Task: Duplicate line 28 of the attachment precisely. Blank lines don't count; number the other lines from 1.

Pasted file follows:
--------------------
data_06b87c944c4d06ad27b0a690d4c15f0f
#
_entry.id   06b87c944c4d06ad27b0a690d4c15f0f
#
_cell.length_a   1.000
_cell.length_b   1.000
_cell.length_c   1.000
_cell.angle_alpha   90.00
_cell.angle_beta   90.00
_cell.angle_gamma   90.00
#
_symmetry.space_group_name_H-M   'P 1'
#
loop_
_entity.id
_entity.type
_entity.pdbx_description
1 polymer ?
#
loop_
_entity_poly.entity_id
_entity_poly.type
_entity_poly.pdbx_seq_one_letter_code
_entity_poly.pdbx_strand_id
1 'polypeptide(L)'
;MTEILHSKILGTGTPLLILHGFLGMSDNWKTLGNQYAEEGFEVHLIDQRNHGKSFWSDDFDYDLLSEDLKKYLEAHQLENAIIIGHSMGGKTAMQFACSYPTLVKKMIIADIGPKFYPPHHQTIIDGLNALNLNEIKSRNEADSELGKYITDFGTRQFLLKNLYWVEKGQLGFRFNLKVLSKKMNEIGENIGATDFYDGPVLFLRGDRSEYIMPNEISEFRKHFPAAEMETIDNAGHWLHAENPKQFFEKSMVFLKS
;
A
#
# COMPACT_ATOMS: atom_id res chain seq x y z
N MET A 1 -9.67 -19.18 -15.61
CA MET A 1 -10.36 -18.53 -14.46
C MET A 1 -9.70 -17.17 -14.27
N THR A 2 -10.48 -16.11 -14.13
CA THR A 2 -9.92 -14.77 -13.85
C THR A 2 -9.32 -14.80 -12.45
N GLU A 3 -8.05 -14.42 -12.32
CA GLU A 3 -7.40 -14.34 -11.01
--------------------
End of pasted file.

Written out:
A